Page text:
Pearson and Meares turn in golden efforts
Now that’s more like it.
Courage, conviction, and competiveness, the very core of Australian sport, surfaced in London for the green and gold.
It’s taken 11 days, but better late than never.
Sally Pearson was in control from the gun. On her inside were the two Americans Kellie Wells, the only person to beat her in 36 starts, and the defending champion from Beijing, Dawn Harper.
Just 12.35 seconds later, Sally Pearson had set a new Olympic record in heavy rain, both Harper and Wells had posted PBs, and both were the first to congratulate the Australian: Wells with a huge hug, Harper with sustained applause and a beaming smile.
Sally said afterwards: “I was so pumped up that I said this has to be mine. I was so nervous beforehand, but so ready. I wasn’t going to let anybody stop me”.
And they didn’t, no way. Pearson 12.35, Harper 12.37, Wells 12.48.
In a perfectly judged performance of sheer precision hurdling, Pearson held her nerve to become the seventh Australian woman to win Olympic gold on the track after Shirley Strickland, Maureen Caird, Marjorie Jackson, Betty Cuthbert, Debbie Flintoff-King, and Cathy Freeman – the fourth hurdler after Strickland, Caird, and Flintoff-King.
Olympic champion, world champion, and the current IAAF woman athlete of the year: Sally Pearson.
It doesn’t get any better than that, and deservedly so.
Anna Meares’ sprint final clash with Great Britain’s darling of the velodrome, Victoria Pendleton, also lived up to its titan image.
The first of the best of three went to the Australian despite the Brit winning. She was relegated for illegally riding inside the red line to the finish.
But there was no doubt about the second, comprehensively won by Anne Meares for the gold and warmly congratulated by her arch rival.
Earlier at the ‘drome, 20-year-old Annette Edmondson won her bronze in the gruelling six-event Omnium over two nights.
Right throughout she was a contender and a very worthy medallist with a big future. Brit Laura Trott won gold with 18 points from American Sarah Hammer (19), and Edmondson’s 24.
Shane Perkins was in the form to be a genuine contender for gold in the men’s Keirin final, but was boxed in a lap from home and couldn’t get out to finish fifth of six.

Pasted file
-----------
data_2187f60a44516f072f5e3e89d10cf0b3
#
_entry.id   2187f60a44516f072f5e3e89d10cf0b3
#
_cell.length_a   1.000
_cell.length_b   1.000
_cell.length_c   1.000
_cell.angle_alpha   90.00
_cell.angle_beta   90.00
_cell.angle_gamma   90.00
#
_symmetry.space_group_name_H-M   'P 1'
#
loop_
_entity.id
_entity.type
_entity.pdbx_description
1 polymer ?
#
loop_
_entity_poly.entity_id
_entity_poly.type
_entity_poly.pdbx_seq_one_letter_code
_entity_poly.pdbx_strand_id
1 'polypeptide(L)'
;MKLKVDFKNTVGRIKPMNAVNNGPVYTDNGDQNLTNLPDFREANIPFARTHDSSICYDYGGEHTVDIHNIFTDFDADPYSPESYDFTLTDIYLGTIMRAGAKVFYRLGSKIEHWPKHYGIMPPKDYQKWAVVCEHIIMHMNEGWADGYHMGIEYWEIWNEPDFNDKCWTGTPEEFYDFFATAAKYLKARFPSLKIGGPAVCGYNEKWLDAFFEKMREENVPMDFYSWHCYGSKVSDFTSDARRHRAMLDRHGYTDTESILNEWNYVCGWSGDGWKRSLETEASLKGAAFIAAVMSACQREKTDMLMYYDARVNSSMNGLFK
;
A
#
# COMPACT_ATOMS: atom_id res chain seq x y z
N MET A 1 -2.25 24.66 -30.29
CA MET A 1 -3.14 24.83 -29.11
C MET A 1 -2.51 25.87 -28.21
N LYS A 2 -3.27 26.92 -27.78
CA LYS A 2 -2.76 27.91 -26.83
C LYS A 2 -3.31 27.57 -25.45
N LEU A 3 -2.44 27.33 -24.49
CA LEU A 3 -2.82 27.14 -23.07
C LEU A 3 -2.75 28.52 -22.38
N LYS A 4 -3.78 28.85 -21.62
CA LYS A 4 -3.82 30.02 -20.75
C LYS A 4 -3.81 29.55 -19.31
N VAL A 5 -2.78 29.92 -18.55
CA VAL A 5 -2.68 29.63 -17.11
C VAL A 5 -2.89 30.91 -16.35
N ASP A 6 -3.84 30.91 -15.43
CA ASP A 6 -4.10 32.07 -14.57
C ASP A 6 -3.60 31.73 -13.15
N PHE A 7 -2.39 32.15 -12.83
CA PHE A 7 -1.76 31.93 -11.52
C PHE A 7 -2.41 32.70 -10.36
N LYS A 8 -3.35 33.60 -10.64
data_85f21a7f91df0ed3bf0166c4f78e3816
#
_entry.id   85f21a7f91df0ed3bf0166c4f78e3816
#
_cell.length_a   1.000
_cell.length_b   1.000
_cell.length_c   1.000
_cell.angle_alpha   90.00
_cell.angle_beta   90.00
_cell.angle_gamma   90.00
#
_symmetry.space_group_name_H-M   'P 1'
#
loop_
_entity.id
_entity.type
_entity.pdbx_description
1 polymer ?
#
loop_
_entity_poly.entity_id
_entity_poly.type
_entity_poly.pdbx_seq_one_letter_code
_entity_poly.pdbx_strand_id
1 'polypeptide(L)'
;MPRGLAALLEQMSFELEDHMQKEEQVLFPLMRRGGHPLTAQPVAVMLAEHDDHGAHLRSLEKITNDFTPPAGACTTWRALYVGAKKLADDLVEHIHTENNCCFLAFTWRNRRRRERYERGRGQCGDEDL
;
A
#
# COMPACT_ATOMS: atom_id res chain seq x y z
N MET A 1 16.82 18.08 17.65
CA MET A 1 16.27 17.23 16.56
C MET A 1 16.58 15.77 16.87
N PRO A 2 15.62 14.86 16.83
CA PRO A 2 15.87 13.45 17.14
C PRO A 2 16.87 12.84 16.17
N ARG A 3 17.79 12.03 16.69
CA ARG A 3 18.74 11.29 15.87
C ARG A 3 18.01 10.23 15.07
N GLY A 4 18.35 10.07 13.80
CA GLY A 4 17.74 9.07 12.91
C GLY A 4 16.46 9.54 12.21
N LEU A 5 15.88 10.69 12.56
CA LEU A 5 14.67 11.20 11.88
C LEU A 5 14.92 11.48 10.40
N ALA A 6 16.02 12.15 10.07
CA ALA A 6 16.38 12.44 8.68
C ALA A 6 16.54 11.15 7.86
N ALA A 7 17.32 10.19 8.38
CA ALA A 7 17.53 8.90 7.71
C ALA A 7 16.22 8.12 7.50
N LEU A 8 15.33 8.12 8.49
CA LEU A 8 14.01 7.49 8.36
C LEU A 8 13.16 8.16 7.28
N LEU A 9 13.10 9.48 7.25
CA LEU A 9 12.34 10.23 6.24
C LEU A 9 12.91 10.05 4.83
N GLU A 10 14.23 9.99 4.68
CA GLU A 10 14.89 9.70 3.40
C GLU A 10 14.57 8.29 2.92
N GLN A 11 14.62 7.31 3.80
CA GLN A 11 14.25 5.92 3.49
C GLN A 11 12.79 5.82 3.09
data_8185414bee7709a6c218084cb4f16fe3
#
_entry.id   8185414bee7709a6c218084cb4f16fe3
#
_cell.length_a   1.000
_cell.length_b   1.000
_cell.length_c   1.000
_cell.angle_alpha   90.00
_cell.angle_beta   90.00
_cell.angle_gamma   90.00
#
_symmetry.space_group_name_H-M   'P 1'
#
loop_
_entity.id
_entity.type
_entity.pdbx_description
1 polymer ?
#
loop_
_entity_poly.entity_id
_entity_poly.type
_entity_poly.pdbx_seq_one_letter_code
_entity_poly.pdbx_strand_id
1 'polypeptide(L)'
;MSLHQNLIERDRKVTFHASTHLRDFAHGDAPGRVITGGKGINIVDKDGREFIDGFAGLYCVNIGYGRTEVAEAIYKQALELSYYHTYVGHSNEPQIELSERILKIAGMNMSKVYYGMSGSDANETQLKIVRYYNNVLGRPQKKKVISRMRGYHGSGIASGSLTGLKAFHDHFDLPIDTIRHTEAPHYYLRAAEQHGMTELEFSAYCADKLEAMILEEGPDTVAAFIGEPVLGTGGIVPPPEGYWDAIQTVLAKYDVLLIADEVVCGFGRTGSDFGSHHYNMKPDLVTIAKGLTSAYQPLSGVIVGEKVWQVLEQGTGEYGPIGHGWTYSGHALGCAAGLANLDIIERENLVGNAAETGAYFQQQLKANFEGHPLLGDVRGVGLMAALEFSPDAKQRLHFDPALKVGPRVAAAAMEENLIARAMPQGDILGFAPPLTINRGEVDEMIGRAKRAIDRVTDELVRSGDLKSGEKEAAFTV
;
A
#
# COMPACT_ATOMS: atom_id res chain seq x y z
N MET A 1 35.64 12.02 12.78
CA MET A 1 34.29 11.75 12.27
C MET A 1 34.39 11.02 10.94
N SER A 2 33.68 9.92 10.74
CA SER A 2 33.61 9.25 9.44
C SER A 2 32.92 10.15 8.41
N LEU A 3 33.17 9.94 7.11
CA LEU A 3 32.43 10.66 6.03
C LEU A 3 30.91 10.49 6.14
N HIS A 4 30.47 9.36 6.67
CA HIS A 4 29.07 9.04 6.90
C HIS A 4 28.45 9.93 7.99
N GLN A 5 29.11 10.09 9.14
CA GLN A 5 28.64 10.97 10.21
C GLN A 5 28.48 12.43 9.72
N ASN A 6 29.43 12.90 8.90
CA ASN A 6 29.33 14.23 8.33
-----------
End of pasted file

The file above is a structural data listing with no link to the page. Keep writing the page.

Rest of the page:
A special mention of Team GB’s king of the velodrome, Sir Chris Hoy.
In his last Olympic appearance, he sensationally won the Keirin to bring his career gold medal tally to six, one more than champion rower Sir Steve Redgrave, to become Britain’s most successful Olympian to go with his nine world championship golds and two Comm Games.
A magnificent athlete.
Sir Chris’ golden swansong saw the end of cycling competition at the 30th Olympiad.
Great Britain dominated with seven gold, one silver, and a bronze, for nine medals. And despite below par performances, Australia was second with a gold, a silver, and three bronze for five medals.
Germany, France, and China each won three medals.
Other Australian performances overnight:
The women’s water polo team was beaten 11-9 in overtime by the USA in their semi final. The Aussies will play-off for bronze.
Kathryn Mitchell qualified for the javelin final with 60.11, but Kim Mickle’s 59.23 wasn’t enough.
Henry Frayne’s 16.94 was 17th among the triple jump qualifiers, but only the top 12 made the final.
In the men’s triathlon final, Courtney Atkinson finished 18th with 1.49.49, Brad Kahlefeldt 32nd with 1.50.23, and Brendan Sexton 35th with 1.50.36.
In a rare podium look, Brit Alastair Brownlee won gold, and younger brother Jonathan the bronze, bookending Javier Gomez’s silver from Spain.
A huge crowd, estimated at 250,000, lined both sides of the last section running course creating a great atmosphere.
Get ready tonight for what looms as a cracker of women’s 200 final: USA – Sanya Richards-Ross 22.30, Allyson Felix 22.31, and Carmelita Jeter 22.39 head-to-head with Jamaica – defending champion Veronica Campbell-Brown 22.32 and Shelly-Ann Fraser-Pryce 22.34.
The tragedy of the Games so far has been Liu Xiang, China’s favourite athlete, who won gold in Athens in an Olympic record time that still stands, crashing into the first of the 110 hurdles and tearing his Achilles tendon.
He hopped on one leg to the exit.
A boofhead official turned him away without offering to help, pointing to the far end.
So Liu hopped the full length of the hurdles course to thunderous applause before the semi winning Brit Andrew Turner and Spain’s Jackson Quinonez came to Liu’s assistance.
It was a disgraceful sight seeing the respected champion being treated with such disdain by an official who should have known better.
London 2012 Olympics – Day 12 Gallery
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